Everyone seems to be negating President Barack Obama’s own story. The man himself has said publicly in print that, yes, his mother is white; yes, he is technically bi-racial, mixed race, whatever the language is people choose to use, but in this racialized society he is seen as a black man. And for that reason he identifies as black.
We’re having all this conversation about who he is, and I think that it’s just reflective of who he is as the president of the United States. We wouldn’t be having this conversation if he was just an average Joe walking down the street. Yes, I get it. People are now saying he’s ignoring his bi-raciality, he’s ignoring his whiteness, but we’re also presupposing that that is somehow important to him. I think it’s okay if it’s not.
I think it would be perhaps more digestible if he were to say, okay, I’m bi-racial or I’m mixed. But he says very clearly, very loudly that “I’m black.” And that’s just a reality that I think people are unwilling to accept. Self-identity is important and we can’t dismiss that. We can’t negate that.
Andrew Jolivette, Associate Professor at San Francisco State University
Editor of Obama and the Biracial Factor: The Battle for the New American Majority
For mixed people, being mixed you identify differently at different times and in different situations. I think the president is no different, so [a bi-racial] child still can take pride in [the fact] that President Obama is a bi-racial president. But he’s also a black president. I don’t think that they’re mutually exclusive. And that’s what happens often in politics when it comes to policy, that it has to be one or the other, not some sort of combination of policies that can be good. Because he’s bi-racial and always compromising and trying to find the balance between two different identities, I think he tries to do the same things in terms of his policy.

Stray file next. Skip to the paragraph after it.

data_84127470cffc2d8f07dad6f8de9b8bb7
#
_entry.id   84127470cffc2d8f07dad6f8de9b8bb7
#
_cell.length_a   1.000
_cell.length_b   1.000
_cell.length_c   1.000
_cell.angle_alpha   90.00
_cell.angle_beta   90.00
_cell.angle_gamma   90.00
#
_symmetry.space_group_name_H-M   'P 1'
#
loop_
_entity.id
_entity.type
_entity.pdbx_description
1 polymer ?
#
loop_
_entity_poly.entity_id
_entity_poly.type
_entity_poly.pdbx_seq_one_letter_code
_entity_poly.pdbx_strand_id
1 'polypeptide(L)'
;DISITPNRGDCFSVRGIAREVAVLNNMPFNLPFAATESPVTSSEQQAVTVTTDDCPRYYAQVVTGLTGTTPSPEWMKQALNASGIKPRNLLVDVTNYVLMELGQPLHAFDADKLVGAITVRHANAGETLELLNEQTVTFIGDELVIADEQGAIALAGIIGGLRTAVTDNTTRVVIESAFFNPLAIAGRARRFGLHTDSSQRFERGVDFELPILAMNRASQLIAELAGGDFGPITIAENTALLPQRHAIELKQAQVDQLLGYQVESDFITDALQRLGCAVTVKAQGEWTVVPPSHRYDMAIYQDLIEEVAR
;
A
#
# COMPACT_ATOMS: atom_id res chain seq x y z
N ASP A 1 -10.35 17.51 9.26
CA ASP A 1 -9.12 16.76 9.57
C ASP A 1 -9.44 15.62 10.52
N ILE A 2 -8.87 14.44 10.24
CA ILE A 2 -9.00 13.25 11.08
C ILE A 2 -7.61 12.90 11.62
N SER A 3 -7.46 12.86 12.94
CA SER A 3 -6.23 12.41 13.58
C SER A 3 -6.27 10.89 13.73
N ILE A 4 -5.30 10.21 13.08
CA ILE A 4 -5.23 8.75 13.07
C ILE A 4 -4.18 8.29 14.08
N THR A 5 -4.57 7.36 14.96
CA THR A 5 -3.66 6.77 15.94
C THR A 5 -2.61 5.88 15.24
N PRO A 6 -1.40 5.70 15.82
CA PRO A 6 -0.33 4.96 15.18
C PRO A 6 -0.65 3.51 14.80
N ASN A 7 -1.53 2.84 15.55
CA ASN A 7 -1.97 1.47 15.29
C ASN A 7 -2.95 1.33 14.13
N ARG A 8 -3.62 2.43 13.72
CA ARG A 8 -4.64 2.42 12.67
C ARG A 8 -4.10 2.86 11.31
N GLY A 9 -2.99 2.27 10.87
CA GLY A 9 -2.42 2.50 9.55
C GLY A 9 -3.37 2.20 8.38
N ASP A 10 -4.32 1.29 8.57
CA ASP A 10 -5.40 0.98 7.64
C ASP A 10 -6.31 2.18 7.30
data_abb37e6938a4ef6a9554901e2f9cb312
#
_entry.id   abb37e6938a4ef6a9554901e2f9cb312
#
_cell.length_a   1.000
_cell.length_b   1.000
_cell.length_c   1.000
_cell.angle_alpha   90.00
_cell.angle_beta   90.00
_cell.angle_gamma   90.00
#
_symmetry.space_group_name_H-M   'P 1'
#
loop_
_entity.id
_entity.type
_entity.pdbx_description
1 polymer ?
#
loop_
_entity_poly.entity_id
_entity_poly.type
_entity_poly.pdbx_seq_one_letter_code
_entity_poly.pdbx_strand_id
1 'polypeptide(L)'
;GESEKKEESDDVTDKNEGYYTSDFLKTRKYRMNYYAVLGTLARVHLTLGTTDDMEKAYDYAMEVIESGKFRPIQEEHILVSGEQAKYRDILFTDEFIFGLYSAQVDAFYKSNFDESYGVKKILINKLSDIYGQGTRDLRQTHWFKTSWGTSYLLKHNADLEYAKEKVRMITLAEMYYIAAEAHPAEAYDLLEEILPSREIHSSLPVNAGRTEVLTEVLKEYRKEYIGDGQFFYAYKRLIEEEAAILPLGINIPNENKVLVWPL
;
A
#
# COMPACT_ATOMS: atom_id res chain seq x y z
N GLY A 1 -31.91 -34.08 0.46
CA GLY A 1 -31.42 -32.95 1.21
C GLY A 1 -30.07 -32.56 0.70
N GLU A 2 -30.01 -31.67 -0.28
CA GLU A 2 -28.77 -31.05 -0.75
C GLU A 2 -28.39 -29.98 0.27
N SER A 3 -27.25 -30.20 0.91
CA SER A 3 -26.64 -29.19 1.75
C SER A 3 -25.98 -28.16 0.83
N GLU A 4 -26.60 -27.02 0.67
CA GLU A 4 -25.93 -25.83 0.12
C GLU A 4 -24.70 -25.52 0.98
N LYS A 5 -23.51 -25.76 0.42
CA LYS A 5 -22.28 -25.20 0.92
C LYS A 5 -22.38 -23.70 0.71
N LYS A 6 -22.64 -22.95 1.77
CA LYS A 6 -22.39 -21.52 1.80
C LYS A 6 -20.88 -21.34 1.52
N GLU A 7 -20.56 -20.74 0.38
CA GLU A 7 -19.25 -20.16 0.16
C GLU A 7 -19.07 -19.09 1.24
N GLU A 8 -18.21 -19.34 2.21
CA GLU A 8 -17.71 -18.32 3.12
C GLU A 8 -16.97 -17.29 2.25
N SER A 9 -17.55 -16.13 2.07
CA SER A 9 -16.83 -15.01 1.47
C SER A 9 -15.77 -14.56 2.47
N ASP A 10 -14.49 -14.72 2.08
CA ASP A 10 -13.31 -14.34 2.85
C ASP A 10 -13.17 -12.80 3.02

I think that the population and demographic of mixed people are getting bigger. In history when we write about the president in the future, we will see more books and more writings about him being mixed and the importance of that in terms of him being elected. Because I actually don’t think he would have been elected if he weren’t bi-racial. If he were monoracial, African-American, or actually white for that matter, I don’t think he would have won the election the first time.
Stephen Murphy-Shigematsu, Professor of Ethnic Studies at Stanford University
Author of When Half is Whole: Multiethnic Asian American Identities
I think his identifying [as African-American] is very positive. On the other hand, I think there’s nothing creative or innovative or groundbreaking or revolutionary about [his identifying as black.] It’s very much following the status quo of the way that a majority of people expect him to identify… I personally didn’t have a lot of expectations about his ability to really go beyond what would be the mainstream position in terms of how he labeled and located himself. I have hopes that he might help us to go beyond these kinds of rigid racial classifications and categories. I think he could do that if he was able to identify himself more openly with all the different parts of his heritage.
For example when he was in Ireland, he identified himself with his Irish heritage. People can be cynical about that in terms of his desire to get support among Irish-Americans, but I think that type of action that he took there is the kind of action that can help a lot of people to identify themselves in [such] ways that they can embrace all different parts of their identity and have multiple identities; and that that can be done without threatening an identity that you feel more strongly about than another, in this case African-American.
I think he could still be African-American and also be able to say to people, “Yeah, but I’m also Irish.” So that would be my hope. I think he could help a lot of people in the country begin to transcend some of these categories by allowing people to identify more with all the different parts of their heritage and to do that without having to deny or to give up that more basic affiliation that they feel.